The Selection Committee is responsible for selecting and seeding teams for the NCAA Tournament. The committee evaluates a wide variety of resources throughout the season to form individual qualitative and quantitative opinions that determine their votes on all issues related to selections, seeding and bracketing. These evaluations, combined with hours of personal observations and discussions with coaches, directors of athletics and commissioners, are the basis of every individual’s decision.
The committee is composed of experts in college basketball who are familiar with the game and its intricacies. They use a variety of data and tools in their deliberations, including the NET ranking, head-to-head results, comparison of results against common opponents, imbalanced conference schedules and overall and non-conference strength of schedules. The committee also weighs the impact of key player and coach availability, as well as travel difficulties and other uncontrollable variables.
During the selection process, the committee reviews the performance of all teams in various categories, and then ranks those teams on an equal basis. Ultimately, the committee selects and seeds five final automatic berths and a number of at-large teams based on its evaluations.
A good Selection Committee should be diverse to provide varying viewpoints and eliminate bias. You can achieve this by inviting people from different departments, organizations, and client groups to serve on the committee.
Each member of the Selection Committee is required to submit a professional conduct disclosure. The committee chair is responsible for reviewing all disclosures and assessing whether any potential conflict of interest exists. If the committee chair believes that a potential conflict of interest is significant, he or she should recommend to the delegated authority that the individual be replaced on the Selection Committee.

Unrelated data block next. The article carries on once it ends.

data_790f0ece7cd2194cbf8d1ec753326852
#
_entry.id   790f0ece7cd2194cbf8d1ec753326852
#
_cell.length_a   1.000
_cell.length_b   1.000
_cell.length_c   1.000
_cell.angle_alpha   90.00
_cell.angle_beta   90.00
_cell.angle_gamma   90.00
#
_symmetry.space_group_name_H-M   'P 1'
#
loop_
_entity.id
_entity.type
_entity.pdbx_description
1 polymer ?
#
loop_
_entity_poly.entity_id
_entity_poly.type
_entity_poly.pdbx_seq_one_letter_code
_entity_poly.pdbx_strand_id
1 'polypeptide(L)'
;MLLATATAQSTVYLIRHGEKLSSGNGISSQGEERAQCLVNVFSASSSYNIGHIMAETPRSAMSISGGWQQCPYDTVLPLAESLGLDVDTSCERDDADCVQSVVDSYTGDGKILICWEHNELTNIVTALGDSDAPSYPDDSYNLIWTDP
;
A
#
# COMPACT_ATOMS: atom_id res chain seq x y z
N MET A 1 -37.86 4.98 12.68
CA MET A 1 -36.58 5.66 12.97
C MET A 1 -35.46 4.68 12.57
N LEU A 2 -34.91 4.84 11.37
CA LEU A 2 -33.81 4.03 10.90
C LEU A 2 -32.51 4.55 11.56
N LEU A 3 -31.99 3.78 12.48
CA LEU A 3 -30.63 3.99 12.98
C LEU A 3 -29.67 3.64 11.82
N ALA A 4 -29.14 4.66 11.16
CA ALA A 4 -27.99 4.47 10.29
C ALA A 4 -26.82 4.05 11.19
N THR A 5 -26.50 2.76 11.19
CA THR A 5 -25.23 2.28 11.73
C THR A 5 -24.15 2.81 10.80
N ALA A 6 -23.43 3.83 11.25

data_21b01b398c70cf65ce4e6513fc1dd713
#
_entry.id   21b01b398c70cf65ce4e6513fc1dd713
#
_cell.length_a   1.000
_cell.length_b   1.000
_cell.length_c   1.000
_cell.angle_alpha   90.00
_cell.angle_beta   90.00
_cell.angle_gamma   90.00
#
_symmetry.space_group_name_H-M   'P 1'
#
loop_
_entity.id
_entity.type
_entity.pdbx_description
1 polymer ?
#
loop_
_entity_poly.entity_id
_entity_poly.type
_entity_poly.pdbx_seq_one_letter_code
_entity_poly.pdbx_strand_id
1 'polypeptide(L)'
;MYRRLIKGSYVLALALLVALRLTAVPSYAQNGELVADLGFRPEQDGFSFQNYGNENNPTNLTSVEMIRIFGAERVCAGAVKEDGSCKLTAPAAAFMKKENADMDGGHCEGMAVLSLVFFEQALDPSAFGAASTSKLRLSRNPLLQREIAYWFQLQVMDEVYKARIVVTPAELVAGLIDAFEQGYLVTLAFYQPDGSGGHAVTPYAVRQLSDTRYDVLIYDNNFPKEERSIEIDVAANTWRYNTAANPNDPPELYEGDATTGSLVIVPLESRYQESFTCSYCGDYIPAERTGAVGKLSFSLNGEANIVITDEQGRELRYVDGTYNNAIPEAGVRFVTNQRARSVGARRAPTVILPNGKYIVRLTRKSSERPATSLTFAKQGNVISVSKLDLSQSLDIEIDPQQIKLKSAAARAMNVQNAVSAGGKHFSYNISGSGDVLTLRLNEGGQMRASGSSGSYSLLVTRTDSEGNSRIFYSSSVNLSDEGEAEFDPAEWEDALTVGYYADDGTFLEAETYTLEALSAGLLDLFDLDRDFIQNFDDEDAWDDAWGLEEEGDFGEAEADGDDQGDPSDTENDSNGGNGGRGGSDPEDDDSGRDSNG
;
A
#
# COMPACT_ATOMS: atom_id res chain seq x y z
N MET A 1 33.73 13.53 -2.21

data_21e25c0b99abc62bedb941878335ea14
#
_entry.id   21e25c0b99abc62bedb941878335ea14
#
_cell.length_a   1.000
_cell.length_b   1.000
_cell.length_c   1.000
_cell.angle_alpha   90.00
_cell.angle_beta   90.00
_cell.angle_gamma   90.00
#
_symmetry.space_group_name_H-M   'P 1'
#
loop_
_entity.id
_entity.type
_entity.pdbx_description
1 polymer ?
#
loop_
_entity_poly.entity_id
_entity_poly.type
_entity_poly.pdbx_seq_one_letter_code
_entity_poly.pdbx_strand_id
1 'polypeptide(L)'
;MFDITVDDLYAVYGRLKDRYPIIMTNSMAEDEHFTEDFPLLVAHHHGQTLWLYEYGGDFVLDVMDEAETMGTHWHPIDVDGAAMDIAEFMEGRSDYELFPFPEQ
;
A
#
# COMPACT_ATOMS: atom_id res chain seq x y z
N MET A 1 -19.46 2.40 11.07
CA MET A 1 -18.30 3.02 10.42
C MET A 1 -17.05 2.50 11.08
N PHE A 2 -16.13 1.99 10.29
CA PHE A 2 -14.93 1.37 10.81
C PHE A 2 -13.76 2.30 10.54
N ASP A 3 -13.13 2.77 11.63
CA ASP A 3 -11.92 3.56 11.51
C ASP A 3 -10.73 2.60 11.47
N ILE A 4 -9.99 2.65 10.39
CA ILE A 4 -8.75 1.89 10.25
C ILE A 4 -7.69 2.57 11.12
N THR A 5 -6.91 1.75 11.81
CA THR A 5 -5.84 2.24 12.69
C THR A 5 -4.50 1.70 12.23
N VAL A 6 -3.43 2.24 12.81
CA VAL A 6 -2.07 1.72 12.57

The committee’s work to seed the teams begins in earnest after the final games of the regular season and continues through Selection Sunday, the day when the brackets are unveiled. The committee’s work to select the at-large teams carries on into Selection Sunday as well, but it is not possible to complete that portion of the process until all the conference championship games have been played.
If the committee cannot agree on a rank for all of its at-large teams, it must break the tie using an alternate method. This can include discussion and deliberation between the committee members, or a vote with each member of the Selection Committee casting a single ballot.
The committee also considers the possibility of rematches in the first and second rounds of the tournament, but it cannot move teams up or down its true seed line to avoid them. In addition, the committee attempts to avoid rematches of at-large teams from the previous year’s tournament. The committee must balance these and other factors to produce its rankings for the tournament.